Production of Plasminogen Activator by Migrating Cephalic Neural Crest Cells

EMBO J. 1985 Jun;4(6):1403-6.


Neural crest cells migrate extensively during embryonic development and differentiate into a wide variety of cell types. Our working hypothesis is that during migration, embryonic cells secrete proteases which modify local microenvironments, thereby facilitating directed cellular movements. In this communication, we report studies on the migration of cephalic neural crest cells in the avian embryo. We demonstrate that these cells produce high levels of the serine protease, plasminogen activator (PA), at the time of their initial migration from the neural tube and during their migration to and colonization of the developing head and neck.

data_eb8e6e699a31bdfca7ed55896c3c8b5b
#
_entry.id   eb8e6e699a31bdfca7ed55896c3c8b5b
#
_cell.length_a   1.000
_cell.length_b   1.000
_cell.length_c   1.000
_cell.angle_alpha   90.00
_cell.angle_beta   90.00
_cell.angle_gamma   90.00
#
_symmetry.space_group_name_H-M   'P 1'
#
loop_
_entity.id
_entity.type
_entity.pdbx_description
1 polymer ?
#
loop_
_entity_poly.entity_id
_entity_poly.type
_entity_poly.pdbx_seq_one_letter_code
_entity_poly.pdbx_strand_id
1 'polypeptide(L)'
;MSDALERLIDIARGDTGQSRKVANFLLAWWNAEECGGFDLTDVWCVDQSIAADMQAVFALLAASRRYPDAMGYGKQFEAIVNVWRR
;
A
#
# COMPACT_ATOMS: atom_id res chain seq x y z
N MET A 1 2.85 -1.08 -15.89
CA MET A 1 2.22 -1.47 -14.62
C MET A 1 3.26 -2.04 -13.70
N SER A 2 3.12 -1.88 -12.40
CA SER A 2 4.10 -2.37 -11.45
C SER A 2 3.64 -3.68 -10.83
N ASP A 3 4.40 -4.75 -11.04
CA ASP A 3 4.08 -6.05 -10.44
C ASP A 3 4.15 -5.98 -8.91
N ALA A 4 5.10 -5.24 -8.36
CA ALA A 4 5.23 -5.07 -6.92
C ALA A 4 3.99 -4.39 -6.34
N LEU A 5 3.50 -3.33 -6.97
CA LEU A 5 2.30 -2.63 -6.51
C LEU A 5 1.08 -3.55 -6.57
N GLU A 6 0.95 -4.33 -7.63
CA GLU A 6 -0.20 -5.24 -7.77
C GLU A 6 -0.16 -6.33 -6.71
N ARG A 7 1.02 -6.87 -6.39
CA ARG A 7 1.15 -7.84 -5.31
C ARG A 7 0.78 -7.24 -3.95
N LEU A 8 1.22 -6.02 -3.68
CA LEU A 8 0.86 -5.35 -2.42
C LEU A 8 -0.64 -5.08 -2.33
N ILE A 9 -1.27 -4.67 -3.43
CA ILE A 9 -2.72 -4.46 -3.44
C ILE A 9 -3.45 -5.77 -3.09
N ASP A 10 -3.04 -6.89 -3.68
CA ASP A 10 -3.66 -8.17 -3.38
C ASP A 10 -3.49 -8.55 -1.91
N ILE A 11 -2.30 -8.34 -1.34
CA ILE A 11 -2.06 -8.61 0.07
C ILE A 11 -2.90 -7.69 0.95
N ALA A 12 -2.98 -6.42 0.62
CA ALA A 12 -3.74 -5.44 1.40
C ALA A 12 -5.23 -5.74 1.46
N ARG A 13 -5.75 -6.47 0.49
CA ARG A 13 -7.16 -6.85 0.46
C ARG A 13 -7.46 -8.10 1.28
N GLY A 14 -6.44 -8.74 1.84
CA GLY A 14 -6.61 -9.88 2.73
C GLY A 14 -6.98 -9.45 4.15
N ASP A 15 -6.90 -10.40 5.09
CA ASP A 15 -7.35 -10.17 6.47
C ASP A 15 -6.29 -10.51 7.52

Publication types

  • Research Support, Non-U.S. Gov't
  • Research Support, U.S. Gov't, P.H.S.

MeSH terms

  • Animals
  • Cell Movement
  • Chick Embryo
  • Fibronectins / physiology
  • Molecular Weight
  • Neural Crest / metabolism*
  • Plasminogen Activators / biosynthesis*
  • Quail


  • Fibronectins
  • Plasminogen Activators